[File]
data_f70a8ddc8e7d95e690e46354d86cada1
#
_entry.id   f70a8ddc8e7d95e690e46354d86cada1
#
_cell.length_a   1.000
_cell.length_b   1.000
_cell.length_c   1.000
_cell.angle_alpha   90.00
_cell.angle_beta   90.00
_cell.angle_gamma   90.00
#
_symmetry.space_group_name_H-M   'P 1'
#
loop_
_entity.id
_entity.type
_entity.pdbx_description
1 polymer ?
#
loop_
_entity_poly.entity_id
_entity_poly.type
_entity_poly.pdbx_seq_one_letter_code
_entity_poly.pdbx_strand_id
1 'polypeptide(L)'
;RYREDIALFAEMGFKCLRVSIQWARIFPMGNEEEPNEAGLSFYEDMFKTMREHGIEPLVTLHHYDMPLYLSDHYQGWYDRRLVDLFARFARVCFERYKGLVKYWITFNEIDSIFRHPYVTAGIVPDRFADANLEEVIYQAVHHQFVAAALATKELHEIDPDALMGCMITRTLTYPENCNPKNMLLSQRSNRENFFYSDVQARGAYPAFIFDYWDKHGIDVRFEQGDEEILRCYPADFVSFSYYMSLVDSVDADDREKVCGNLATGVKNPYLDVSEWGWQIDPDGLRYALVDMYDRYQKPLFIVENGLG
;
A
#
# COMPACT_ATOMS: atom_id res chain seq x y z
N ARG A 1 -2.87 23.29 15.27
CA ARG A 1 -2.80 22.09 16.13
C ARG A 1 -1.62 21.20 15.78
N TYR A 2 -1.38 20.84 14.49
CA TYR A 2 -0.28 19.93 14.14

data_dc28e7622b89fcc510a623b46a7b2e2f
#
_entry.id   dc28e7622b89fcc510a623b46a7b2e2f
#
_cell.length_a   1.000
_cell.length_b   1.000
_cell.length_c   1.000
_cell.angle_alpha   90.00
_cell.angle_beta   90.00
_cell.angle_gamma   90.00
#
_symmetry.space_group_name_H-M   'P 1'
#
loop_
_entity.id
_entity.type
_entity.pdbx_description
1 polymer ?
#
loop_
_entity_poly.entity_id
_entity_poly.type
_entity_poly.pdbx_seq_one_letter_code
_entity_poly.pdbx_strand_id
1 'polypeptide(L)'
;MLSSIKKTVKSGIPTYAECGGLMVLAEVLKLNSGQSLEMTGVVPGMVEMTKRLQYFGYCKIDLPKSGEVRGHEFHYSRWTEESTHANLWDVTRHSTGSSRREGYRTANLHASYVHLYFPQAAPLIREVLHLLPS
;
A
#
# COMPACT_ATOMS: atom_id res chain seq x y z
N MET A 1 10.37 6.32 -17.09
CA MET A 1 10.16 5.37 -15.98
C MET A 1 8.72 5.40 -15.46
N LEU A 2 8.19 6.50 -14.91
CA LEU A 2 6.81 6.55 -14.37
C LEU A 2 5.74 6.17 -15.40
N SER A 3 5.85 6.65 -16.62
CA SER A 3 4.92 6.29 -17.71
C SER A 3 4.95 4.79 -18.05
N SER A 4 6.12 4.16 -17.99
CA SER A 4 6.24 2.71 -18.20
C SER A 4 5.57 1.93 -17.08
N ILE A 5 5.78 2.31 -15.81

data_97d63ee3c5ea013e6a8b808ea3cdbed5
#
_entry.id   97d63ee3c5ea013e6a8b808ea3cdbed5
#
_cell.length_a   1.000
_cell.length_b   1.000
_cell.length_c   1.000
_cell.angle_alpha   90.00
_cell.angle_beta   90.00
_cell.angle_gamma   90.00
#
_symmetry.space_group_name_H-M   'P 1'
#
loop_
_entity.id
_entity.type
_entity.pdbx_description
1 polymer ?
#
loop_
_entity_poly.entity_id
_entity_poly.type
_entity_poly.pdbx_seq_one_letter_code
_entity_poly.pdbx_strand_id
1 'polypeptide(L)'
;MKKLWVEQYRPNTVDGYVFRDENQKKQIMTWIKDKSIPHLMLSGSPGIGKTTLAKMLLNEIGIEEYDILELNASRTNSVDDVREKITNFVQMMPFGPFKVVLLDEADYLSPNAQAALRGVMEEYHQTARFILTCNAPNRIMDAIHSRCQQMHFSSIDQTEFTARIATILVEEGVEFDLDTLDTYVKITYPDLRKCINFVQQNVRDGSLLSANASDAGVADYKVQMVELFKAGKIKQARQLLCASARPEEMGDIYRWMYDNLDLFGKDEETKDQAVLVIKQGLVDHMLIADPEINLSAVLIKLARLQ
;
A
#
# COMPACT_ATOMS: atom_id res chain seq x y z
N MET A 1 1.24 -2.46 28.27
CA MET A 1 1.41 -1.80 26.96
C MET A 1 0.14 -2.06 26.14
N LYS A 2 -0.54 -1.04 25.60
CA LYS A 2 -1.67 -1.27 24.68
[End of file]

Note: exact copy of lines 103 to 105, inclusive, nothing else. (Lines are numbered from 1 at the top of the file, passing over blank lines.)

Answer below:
1 'polypeptide(L)'
;MKKLWVEQYRPNTVDGYVFRDENQKKQIMTWIKDKSIPHLMLSGSPGIGKTTLAKMLLNEIGIEEYDILELNASRTNSVDDVREKITNFVQMMPFGPFKVVLLDEADYLSPNAQAALRGVMEEYHQTARFILTCNAPNRIMDAIHSRCQQMHFSSIDQTEFTARIATILVEEGVEFDLDTLDTYVKITYPDLRKCINFVQQNVRDGSLLSANASDAGVADYKVQMVELFKAGKIKQARQLLCASARPEEMGDIYRWMYDNLDLFGKDEETKDQAVLVIKQGLVDHMLIADPEINLSAVLIKLARLQ
;